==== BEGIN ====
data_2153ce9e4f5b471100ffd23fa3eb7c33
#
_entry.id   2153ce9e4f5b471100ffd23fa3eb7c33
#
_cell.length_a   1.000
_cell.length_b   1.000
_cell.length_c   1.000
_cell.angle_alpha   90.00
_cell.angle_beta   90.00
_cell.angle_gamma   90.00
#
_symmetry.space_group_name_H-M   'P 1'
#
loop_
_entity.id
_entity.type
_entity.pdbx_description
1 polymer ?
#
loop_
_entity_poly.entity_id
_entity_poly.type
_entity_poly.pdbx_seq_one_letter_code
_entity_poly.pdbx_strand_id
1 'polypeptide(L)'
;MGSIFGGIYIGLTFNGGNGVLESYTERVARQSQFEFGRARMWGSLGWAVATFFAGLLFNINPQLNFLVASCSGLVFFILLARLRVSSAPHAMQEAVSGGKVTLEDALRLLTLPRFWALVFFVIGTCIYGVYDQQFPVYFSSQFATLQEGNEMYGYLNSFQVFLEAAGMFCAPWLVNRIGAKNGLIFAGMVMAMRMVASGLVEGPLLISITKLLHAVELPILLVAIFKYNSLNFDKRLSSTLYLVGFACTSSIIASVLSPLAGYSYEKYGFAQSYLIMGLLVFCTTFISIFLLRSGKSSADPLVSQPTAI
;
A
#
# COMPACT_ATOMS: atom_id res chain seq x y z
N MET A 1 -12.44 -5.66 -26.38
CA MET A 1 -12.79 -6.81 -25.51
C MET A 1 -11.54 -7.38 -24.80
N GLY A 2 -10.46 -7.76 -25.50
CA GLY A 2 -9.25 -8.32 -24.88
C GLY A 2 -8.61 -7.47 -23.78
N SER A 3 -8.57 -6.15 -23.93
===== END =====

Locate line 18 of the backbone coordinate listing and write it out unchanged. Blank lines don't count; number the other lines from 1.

1 polymer ?